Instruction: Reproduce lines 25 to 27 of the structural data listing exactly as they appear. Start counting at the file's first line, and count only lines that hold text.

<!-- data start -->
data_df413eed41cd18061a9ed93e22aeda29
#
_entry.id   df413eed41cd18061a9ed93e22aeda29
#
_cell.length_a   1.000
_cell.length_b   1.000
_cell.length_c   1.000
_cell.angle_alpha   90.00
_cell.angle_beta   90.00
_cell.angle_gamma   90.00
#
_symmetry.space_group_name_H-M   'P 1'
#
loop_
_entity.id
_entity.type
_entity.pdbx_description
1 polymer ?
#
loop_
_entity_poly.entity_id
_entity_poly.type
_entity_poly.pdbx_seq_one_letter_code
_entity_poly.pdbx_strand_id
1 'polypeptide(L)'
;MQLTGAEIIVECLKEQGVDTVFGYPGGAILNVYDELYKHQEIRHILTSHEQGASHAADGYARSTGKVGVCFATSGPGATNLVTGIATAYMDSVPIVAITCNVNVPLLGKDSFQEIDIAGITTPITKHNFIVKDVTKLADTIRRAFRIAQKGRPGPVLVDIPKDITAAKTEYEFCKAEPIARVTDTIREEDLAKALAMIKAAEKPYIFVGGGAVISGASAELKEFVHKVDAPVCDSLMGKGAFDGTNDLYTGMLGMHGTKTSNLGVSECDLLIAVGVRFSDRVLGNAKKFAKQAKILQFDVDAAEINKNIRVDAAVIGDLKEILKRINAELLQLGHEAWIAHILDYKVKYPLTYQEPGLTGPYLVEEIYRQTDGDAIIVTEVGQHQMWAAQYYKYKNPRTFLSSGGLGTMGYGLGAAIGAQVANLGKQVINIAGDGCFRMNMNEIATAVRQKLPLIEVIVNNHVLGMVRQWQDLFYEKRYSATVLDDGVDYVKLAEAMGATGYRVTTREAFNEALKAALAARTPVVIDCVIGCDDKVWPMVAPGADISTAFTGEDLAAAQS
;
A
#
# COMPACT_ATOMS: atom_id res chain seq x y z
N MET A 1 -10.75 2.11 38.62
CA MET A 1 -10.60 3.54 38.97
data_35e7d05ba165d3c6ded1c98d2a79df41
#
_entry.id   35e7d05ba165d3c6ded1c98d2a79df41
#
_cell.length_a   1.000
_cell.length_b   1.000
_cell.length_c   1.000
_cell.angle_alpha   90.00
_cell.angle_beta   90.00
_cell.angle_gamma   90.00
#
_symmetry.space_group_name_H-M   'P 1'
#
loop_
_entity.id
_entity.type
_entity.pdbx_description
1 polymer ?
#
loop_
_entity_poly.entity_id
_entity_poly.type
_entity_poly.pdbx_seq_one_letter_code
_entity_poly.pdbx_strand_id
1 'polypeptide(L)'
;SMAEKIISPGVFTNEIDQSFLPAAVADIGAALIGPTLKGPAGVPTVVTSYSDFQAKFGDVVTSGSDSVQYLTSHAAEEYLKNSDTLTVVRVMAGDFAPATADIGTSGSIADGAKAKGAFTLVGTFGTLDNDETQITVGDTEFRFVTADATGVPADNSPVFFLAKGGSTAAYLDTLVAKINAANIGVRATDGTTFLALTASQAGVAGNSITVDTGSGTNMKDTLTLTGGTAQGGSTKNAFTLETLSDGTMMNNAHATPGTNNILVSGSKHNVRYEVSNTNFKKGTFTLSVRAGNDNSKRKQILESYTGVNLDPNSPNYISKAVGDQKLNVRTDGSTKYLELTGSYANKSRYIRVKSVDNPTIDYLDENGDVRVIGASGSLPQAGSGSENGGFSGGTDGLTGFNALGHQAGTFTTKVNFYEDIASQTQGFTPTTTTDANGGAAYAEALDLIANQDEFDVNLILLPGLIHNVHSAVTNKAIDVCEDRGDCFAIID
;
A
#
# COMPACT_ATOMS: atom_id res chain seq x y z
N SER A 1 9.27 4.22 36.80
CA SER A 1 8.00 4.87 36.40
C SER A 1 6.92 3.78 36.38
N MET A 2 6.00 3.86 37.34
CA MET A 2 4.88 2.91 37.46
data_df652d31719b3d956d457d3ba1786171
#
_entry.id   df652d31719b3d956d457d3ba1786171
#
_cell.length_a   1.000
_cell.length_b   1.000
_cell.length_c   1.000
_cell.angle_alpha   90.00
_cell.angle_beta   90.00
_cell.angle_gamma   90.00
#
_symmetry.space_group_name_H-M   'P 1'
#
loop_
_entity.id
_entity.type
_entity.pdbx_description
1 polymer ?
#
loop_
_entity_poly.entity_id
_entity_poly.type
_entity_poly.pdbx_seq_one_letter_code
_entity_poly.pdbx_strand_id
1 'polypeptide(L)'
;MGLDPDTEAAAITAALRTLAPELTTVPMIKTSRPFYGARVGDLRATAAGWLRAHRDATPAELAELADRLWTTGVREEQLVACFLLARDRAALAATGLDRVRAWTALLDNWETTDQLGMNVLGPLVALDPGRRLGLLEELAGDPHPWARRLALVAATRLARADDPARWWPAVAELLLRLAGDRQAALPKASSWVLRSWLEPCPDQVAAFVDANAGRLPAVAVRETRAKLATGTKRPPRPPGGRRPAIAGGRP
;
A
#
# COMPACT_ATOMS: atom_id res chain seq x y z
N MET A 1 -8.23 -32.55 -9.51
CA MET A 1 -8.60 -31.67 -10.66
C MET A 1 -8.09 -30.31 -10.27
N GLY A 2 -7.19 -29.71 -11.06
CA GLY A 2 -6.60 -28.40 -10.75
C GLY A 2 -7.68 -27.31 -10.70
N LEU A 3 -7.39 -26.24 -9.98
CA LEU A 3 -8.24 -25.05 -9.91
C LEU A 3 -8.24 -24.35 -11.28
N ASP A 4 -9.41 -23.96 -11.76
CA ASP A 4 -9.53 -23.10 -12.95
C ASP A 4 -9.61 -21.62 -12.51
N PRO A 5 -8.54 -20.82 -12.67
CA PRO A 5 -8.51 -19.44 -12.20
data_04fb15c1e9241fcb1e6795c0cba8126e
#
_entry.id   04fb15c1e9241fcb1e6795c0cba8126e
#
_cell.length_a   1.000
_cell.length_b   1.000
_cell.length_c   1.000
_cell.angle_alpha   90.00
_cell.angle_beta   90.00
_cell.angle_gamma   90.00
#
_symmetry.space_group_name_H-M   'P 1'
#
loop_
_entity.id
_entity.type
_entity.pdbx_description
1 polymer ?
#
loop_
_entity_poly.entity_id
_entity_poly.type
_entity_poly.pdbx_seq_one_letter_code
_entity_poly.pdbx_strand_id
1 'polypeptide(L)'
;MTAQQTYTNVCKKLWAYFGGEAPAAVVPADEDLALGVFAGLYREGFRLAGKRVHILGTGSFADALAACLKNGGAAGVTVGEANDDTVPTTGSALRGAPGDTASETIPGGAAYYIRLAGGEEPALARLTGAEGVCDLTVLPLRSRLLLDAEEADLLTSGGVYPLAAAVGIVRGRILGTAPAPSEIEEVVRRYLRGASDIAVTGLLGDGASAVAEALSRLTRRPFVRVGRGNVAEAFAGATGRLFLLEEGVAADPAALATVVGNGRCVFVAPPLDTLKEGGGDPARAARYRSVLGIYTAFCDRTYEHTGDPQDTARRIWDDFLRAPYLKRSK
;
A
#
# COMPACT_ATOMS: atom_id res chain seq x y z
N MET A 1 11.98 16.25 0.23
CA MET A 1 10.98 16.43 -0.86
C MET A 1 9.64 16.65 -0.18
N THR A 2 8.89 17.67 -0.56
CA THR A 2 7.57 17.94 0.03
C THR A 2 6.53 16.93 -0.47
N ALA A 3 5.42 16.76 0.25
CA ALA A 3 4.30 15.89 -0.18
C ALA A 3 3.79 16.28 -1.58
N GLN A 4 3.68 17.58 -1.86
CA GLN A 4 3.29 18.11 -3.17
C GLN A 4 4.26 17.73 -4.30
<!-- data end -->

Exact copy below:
1 'polypeptide(L)'
;MQLTGAEIIVECLKEQGVDTVFGYPGGAILNVYDELYKHQEIRHILTSHEQGASHAADGYARSTGKVGVCFATSGPGATNLVTGIATAYMDSVPIVAITCNVNVPLLGKDSFQEIDIAGITTPITKHNFIVKDVTKLADTIRRAFRIAQKGRPGPVLVDIPKDITAAKTEYEFCKAEPIARVTDTIREEDLAKALAMIKAAEKPYIFVGGGAVISGASAELKEFVHKVDAPVCDSLMGKGAFDGTNDLYTGMLGMHGTKTSNLGVSECDLLIAVGVRFSDRVLGNAKKFAKQAKILQFDVDAAEINKNIRVDAAVIGDLKEILKRINAELLQLGHEAWIAHILDYKVKYPLTYQEPGLTGPYLVEEIYRQTDGDAIIVTEVGQHQMWAAQYYKYKNPRTFLSSGGLGTMGYGLGAAIGAQVANLGKQVINIAGDGCFRMNMNEIATAVRQKLPLIEVIVNNHVLGMVRQWQDLFYEKRYSATVLDDGVDYVKLAEAMGATGYRVTTREAFNEALKAALAARTPVVIDCVIGCDDKVWPMVAPGADISTAFTGEDLAAAQS
;